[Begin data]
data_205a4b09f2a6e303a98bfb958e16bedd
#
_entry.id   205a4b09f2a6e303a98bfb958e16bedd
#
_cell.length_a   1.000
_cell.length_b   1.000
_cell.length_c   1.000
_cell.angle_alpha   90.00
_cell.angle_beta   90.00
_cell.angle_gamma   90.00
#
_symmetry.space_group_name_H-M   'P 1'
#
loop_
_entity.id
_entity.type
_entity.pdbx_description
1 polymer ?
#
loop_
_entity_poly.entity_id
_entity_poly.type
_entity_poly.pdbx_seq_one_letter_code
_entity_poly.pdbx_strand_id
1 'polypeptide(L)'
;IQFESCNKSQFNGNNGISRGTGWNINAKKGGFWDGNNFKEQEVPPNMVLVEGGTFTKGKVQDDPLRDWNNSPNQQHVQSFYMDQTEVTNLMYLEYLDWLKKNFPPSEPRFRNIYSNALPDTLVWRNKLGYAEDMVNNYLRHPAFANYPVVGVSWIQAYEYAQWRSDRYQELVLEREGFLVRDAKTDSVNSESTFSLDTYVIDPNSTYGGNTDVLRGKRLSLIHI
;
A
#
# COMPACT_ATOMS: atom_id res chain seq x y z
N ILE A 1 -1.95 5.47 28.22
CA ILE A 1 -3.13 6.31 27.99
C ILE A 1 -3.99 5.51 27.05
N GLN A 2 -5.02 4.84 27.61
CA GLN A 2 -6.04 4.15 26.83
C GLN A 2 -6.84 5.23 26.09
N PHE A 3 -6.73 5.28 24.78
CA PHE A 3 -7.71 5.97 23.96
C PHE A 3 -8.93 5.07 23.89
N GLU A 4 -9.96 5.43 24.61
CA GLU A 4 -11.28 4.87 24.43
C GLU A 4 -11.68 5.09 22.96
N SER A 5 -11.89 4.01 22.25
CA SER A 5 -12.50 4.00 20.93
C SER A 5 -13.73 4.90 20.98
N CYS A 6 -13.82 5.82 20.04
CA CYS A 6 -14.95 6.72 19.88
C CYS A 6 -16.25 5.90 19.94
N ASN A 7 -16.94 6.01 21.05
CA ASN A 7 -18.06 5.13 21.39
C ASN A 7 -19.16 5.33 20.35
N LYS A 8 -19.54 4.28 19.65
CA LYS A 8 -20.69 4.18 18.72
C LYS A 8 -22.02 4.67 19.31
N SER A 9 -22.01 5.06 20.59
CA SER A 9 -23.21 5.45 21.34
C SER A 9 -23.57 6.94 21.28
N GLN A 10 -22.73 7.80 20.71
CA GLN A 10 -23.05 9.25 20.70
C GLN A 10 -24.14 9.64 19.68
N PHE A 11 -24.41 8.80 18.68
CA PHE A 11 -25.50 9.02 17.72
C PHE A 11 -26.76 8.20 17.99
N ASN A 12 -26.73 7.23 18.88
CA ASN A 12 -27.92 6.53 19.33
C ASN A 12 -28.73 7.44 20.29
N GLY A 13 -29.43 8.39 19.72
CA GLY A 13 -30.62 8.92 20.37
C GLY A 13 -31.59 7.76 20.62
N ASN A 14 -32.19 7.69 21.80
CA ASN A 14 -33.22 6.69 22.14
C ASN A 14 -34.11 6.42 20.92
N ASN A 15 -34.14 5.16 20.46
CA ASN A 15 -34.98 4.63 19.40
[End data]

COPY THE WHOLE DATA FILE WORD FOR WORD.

data_205a4b09f2a6e303a98bfb958e16bedd
#
_entry.id   205a4b09f2a6e303a98bfb958e16bedd
#
_cell.length_a   1.000
_cell.length_b   1.000
_cell.length_c   1.000
_cell.angle_alpha   90.00
_cell.angle_beta   90.00
_cell.angle_gamma   90.00
#
_symmetry.space_group_name_H-M   'P 1'
#
loop_
_entity.id
_entity.type
_entity.pdbx_description
1 polymer ?
#
loop_
_entity_poly.entity_id
_entity_poly.type
_entity_poly.pdbx_seq_one_letter_code
_entity_poly.pdbx_strand_id
1 'polypeptide(L)'
;IQFESCNKSQFNGNNGISRGTGWNINAKKGGFWDGNNFKEQEVPPNMVLVEGGTFTKGKVQDDPLRDWNNSPNQQHVQSFYMDQTEVTNLMYLEYLDWLKKNFPPSEPRFRNIYSNALPDTLVWRNKLGYAEDMVNNYLRHPAFANYPVVGVSWIQAYEYAQWRSDRYQELVLEREGFLVRDAKTDSVNSESTFSLDTYVIDPNSTYGGNTDVLRGKRLSLIHI
;
A
#
# COMPACT_ATOMS: atom_id res chain seq x y z
N ILE A 1 -1.95 5.47 28.22
CA ILE A 1 -3.13 6.31 27.99
C ILE A 1 -3.99 5.51 27.05
N GLN A 2 -5.02 4.84 27.61
CA GLN A 2 -6.04 4.15 26.83
C GLN A 2 -6.84 5.23 26.09
N PHE A 3 -6.73 5.28 24.78
CA PHE A 3 -7.71 5.97 23.96
C PHE A 3 -8.93 5.07 23.89
N GLU A 4 -9.96 5.43 24.61
CA GLU A 4 -11.28 4.87 24.43
C GLU A 4 -11.68 5.09 22.96
N SER A 5 -11.89 4.01 22.25
CA SER A 5 -12.50 4.00 20.93
C SER A 5 -13.73 4.90 20.98
N CYS A 6 -13.82 5.82 20.04
CA CYS A 6 -14.95 6.72 19.88
C CYS A 6 -16.25 5.90 19.94
N ASN A 7 -16.94 6.01 21.05
CA ASN A 7 -18.06 5.13 21.39
C ASN A 7 -19.16 5.33 20.35
N LYS A 8 -19.54 4.28 19.65
CA LYS A 8 -20.69 4.18 18.72
C LYS A 8 -22.02 4.67 19.31
N SER A 9 -22.01 5.06 20.59
CA SER A 9 -23.21 5.45 21.34
C SER A 9 -23.57 6.94 21.28
N GLN A 10 -22.73 7.80 20.71
CA GLN A 10 -23.05 9.25 20.70
C GLN A 10 -24.14 9.64 19.68
N PHE A 11 -24.41 8.80 18.68
CA PHE A 11 -25.50 9.02 17.72
C PHE A 11 -26.76 8.20 17.99
N ASN A 12 -26.73 7.23 18.88
CA ASN A 12 -27.92 6.53 19.33
C ASN A 12 -28.73 7.44 20.29
N GLY A 13 -29.43 8.39 19.72
CA GLY A 13 -30.62 8.92 20.37
C GLY A 13 -31.59 7.76 20.62
N ASN A 14 -32.19 7.69 21.80
CA ASN A 14 -33.22 6.69 22.14
C ASN A 14 -34.11 6.42 20.92
N ASN A 15 -34.14 5.16 20.46
CA ASN A 15 -34.98 4.63 19.40